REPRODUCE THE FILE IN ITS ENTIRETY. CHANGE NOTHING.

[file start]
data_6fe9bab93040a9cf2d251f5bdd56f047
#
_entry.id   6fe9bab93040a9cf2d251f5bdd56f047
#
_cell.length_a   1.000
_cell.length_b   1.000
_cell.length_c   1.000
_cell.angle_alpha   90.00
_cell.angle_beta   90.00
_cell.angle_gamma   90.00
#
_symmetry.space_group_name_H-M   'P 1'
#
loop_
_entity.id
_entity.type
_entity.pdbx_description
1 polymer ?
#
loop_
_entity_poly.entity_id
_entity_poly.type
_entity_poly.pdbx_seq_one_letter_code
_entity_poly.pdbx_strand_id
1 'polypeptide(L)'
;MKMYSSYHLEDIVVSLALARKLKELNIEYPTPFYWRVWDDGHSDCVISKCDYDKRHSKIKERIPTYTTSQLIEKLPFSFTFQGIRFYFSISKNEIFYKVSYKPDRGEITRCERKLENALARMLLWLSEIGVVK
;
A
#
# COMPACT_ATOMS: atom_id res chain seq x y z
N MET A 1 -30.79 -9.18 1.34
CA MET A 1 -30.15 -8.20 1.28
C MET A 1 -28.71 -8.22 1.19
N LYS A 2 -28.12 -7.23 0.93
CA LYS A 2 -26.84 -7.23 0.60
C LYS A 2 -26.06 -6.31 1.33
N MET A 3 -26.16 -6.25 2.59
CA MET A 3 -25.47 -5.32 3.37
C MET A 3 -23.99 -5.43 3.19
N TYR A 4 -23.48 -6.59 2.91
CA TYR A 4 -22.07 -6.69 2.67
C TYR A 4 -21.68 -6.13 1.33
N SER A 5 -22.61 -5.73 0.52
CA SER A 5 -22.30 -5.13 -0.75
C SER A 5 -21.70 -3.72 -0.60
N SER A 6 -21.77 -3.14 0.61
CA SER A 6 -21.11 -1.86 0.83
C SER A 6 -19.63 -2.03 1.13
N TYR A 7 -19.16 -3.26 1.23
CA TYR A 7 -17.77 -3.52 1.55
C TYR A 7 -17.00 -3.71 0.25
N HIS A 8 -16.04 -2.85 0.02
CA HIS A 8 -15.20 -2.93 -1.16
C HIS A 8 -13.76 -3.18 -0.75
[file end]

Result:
data_6fe9bab93040a9cf2d251f5bdd56f047
#
_entry.id   6fe9bab93040a9cf2d251f5bdd56f047
#
_cell.length_a   1.000
_cell.length_b   1.000
_cell.length_c   1.000
_cell.angle_alpha   90.00
_cell.angle_beta   90.00
_cell.angle_gamma   90.00
#
_symmetry.space_group_name_H-M   'P 1'
#
loop_
_entity.id
_entity.type
_entity.pdbx_description
1 polymer ?
#
loop_
_entity_poly.entity_id
_entity_poly.type
_entity_poly.pdbx_seq_one_letter_code
_entity_poly.pdbx_strand_id
1 'polypeptide(L)'
;MKMYSSYHLEDIVVSLALARKLKELNIEYPTPFYWRVWDDGHSDCVISKCDYDKRHSKIKERIPTYTTSQLIEKLPFSFTFQGIRFYFSISKNEIFYKVSYKPDRGEITRCERKLENALARMLLWLSEIGVVK
;
A
#
# COMPACT_ATOMS: atom_id res chain seq x y z
N MET A 1 -30.79 -9.18 1.34
CA MET A 1 -30.15 -8.20 1.28
C MET A 1 -28.71 -8.22 1.19
N LYS A 2 -28.12 -7.23 0.93
CA LYS A 2 -26.84 -7.23 0.60
C LYS A 2 -26.06 -6.31 1.33
N MET A 3 -26.16 -6.25 2.59
CA MET A 3 -25.47 -5.32 3.37
C MET A 3 -23.99 -5.43 3.19
N TYR A 4 -23.48 -6.59 2.91
CA TYR A 4 -22.07 -6.69 2.67
C TYR A 4 -21.68 -6.13 1.33
N SER A 5 -22.61 -5.73 0.52
CA SER A 5 -22.30 -5.13 -0.75
C SER A 5 -21.70 -3.72 -0.60
N SER A 6 -21.77 -3.14 0.61
CA SER A 6 -21.11 -1.86 0.83
C SER A 6 -19.63 -2.03 1.13
N TYR A 7 -19.16 -3.26 1.23
CA TYR A 7 -17.77 -3.52 1.55
C TYR A 7 -17.00 -3.71 0.25
N HIS A 8 -16.04 -2.85 0.02
CA HIS A 8 -15.20 -2.93 -1.16
C HIS A 8 -13.76 -3.18 -0.75